Sixty votes were needed to allow the bill to be debated on the Senate floor, but Republicans refused to allow the bill to come up for debate after complaining Democrats weren’t allowing votes on their amendments. Sen. Angus King, I-Maine, also broke with his typical party leanings and voted with Republicans against cloture.  The vote was 53-44, with Majority Leader Harry Reid, D-Nev., joining Republicans as a “no” in order to preserve his right to reconsider the vote.

King explained his vote in a lengthy statement. “This particular bill, in my view, fails to address the real causes that are driving the wage gap,” he said. “In addition, the bill could impose substantial burdens on businesses in justifying pay differentials,” he said, adding that there are better ways, like raising the minimum wage, to address the gap.

No Republican voted with the Democrats. Three Republicans did not vote: Tom Coburn of Oklahoma, John Cornyn of Texas and Ted Cruz of Texas. Full story

By Steven Dennis Posted at 11:41 a.m.
Filibusters, Policy

April 8, 2014

Senate GOP Not Sweating Democratic Pay Equity Push (Video)

fischer 080 040814 330x222 Senate GOP Not Sweating Democratic Pay Equity Push (Video)

Sen. Deb Fischer, R-Neb., arrives in the Capitol for the weekly policy luncheons on Tuesday. Fischer co-authored the GOP’s alternative pay equity bill. (Photo By Bill Clark/CQ Roll Call)

Senate Republicans aren’t sweating a ramped-up push by Democrats and President Barack Obama for new pay equity legislation — pushing forward women Republicans to rebut charges they have a woman problem and doubting the issue will resonate with voters.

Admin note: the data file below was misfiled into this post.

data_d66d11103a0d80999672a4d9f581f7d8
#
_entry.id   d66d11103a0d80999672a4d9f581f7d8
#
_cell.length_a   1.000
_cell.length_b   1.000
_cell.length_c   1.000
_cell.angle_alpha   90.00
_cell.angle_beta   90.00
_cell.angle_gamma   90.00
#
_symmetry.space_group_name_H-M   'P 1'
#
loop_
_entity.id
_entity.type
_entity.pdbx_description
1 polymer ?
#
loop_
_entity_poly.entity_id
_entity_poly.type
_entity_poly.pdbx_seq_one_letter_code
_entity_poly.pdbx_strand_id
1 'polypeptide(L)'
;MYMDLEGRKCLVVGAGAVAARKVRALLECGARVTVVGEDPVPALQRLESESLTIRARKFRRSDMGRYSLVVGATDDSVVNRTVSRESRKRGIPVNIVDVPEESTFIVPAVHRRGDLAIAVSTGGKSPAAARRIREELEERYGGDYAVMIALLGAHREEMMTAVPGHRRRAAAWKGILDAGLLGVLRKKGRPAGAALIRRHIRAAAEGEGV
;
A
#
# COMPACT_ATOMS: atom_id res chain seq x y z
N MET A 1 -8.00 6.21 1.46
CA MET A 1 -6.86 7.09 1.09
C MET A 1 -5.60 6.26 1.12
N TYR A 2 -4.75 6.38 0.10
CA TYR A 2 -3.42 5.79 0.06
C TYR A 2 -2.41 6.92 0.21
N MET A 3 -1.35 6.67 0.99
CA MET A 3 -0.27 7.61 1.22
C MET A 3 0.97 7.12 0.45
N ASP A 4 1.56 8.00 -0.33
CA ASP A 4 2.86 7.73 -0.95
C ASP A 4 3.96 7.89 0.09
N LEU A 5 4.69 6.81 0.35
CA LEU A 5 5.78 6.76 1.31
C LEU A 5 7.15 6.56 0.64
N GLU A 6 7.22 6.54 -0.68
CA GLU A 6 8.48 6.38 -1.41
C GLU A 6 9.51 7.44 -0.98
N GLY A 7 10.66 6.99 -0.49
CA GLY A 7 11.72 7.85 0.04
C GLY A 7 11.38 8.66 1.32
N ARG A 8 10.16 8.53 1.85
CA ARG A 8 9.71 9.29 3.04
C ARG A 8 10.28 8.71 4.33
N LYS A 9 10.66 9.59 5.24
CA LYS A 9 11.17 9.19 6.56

“I think the Democrats are doing anything they can to try to change the subject from the nightmare of Obamacare and the joblessness that we experience in our country right now,” said Senate Minority Leader Mitch McConnell, R-Ky.

But Democrats contend that Senate Republicans ignore the pay equity issue at their political peril come November, with control of the Senate at stake.

“They are out of touch,” Sen. Charles E. Schumer, D-N.Y., a member of Democratic leadership, said of the GOP after a press conference touting the bill. “They are so in their conservative echo chamber that they don’t know what’s going on in America and that’s going to help us dramatically in 2014.” Full story

‘Cuban Twitter’ Dominates USAID Hearing (Video)

senate012 112113 445x296 Cuban Twitter Dominates USAID Hearing (Video)

(Tom Williams/CQ Roll Call File Photo)

The senior senator charged with overseeing the U.S. Agency for International Development budget unleashed scathing criticism on the department’s leader Tuesday over a “Cuban Twitter” program.

Sen. Patrick J. Leahy, D-Vt., the longtime chairman of the Appropriations State and Foreign Operations Subcommittee, pressed USAID Administrator Rajiv Shah over the U.S-run social media platform in Cuba that was reported last week by The Associated Press. Leahy wanted to know who was behind creation of the program, but Shah did not have a specific answer, saying it came before he started running the agency at the end of 2009.

“Whose idea was it for this specific program? I’ve read the legislation. The legislation doesn’t say anything about setting up a cockamamie idea in Cuba with Twitter accounts and all on something that the Cubans would be so easy to discover,” Leahy said. “Whose idea was this specific program to go to Cuba, who? It’s a simple question.”